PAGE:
7. Teach kids to eat the proper amount of food. Don’t let them get more food on their plates than they can eat. And don’t let them gorge. Besides costing more in groceries, letting kids eat more than they need can lead to weight issues.
8. Get creative with snacks. Kids don’t need sugary, salty, or fatty snacks in excess. Besides being unhealthy, they’re expensive. Give them peanut butter on crackers or bread with a touch of honey. Apple slices with peanut butter are good. Give them a piece of dark chocolate between two graham crackers (melted in the microwave) for a snack much healthier and cheaper than cookies.
More Thrifty Living Tips
9. Stock up on sale items. It wasn’t unusual for Mom to have several bottles of ketchup in the pantry if she caught it on sale. Or extra meat in the deep freeze. I still do the same thing. It can save a lot of money on items that you use regularly.
10. Consider going to the dentist only once a year. Get your kids on a regular schedule of tooth-brushing and flossing in order to be able to stretch out dental check-ups. We used to have a chart where we would check off when we brushed our teeth, and it was fun!
11. Teach kids to conserve. Show them how little shampoo or toothpaste they actually need. Try this with various items. Kids usually pull out way too much toilet paper, for instance. Try reducing or eliminating paper towel usage altogether by using cloth. Most families go through common household items too fast; many of these items can be replaced or done away with completely. See how you can get your kids to cut back. It all adds up!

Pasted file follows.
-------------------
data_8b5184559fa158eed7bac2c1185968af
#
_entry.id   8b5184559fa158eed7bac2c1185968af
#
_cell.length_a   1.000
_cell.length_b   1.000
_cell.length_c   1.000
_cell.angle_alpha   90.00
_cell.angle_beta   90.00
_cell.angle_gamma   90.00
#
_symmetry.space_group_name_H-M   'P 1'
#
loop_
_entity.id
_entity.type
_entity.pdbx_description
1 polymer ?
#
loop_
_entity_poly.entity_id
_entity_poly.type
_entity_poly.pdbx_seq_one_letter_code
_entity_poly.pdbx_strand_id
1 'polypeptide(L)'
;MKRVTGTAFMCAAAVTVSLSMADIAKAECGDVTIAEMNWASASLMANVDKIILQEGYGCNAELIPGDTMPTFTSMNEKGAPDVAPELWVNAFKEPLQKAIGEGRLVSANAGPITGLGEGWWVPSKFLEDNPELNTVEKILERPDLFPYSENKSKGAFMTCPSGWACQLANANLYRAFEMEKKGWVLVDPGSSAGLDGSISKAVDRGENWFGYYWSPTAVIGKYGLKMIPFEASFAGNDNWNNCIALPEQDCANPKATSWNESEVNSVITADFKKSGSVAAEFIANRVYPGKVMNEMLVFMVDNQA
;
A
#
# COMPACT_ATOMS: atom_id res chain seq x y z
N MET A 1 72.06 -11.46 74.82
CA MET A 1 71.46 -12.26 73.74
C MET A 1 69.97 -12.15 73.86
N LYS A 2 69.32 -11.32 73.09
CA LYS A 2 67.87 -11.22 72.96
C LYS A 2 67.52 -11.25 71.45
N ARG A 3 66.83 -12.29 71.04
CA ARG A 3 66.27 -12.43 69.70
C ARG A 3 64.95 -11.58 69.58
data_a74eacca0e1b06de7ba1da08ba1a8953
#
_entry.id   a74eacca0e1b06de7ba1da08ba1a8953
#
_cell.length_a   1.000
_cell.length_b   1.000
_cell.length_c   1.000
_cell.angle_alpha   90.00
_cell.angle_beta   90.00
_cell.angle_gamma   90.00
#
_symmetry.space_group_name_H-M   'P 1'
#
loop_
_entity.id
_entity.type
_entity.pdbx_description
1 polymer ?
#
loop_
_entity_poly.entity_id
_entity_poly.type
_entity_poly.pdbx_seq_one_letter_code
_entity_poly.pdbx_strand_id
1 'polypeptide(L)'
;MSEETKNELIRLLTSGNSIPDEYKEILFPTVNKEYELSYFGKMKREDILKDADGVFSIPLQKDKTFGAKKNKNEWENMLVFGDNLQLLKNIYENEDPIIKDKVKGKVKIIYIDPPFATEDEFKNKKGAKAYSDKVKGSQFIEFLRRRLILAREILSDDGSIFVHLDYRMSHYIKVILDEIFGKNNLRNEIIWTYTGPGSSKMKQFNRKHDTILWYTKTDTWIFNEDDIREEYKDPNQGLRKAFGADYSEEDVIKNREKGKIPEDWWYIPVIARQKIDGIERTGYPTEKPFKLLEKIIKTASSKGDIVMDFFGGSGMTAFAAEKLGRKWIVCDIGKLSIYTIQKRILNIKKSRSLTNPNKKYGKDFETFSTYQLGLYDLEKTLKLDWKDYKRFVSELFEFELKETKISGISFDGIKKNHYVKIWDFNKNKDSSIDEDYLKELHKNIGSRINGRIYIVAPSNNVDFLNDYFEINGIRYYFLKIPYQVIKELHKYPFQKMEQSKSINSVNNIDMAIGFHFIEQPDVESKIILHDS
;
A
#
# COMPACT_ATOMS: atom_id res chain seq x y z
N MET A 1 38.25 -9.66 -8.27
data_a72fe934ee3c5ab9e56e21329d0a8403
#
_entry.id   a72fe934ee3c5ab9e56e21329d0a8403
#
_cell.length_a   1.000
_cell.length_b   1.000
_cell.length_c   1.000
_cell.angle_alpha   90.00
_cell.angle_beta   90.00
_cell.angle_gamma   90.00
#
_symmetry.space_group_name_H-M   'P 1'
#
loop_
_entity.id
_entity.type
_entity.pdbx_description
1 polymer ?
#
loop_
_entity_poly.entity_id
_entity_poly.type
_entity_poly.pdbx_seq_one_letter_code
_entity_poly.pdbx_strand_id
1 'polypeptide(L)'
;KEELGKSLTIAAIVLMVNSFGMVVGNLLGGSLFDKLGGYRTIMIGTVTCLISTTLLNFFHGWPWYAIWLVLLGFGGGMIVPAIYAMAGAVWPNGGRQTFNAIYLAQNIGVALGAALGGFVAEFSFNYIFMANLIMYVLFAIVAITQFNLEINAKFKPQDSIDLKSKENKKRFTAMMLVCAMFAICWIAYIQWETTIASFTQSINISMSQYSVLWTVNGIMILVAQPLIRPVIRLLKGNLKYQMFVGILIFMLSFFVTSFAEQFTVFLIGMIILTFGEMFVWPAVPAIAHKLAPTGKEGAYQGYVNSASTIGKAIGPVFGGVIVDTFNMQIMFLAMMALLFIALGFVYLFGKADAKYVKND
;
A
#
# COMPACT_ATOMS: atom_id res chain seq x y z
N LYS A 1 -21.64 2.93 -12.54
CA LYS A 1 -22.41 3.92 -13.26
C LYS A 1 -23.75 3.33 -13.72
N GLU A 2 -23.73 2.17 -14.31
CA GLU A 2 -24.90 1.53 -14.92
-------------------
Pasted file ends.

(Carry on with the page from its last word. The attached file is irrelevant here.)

12. Don’t go to the movie theater. If you do, let it be for a special occasion. We didn’t even rent movies but found what we could on our three—yes, three—television stations that we got. Sure, the world is different today, but there’s still nothing more fun than sitting on the couch with three brothers, eating popcorn, and watching a scary movie together. Lots of squeals, laughter…and now, memories!
More Great Ideas!
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13. Cut your kids' hair yourself. It’s easy enough to trim off some dead ends here and there. I even experimented on my brother’s hair in college, and it turned out fine. Just cut where it’s been cut before; if you mess up, it will grow back. Watch one of the tutorials I've included if you need to. I didn’t have a professional haircut until I was out on my own. My mom even cut and dyed her own hair.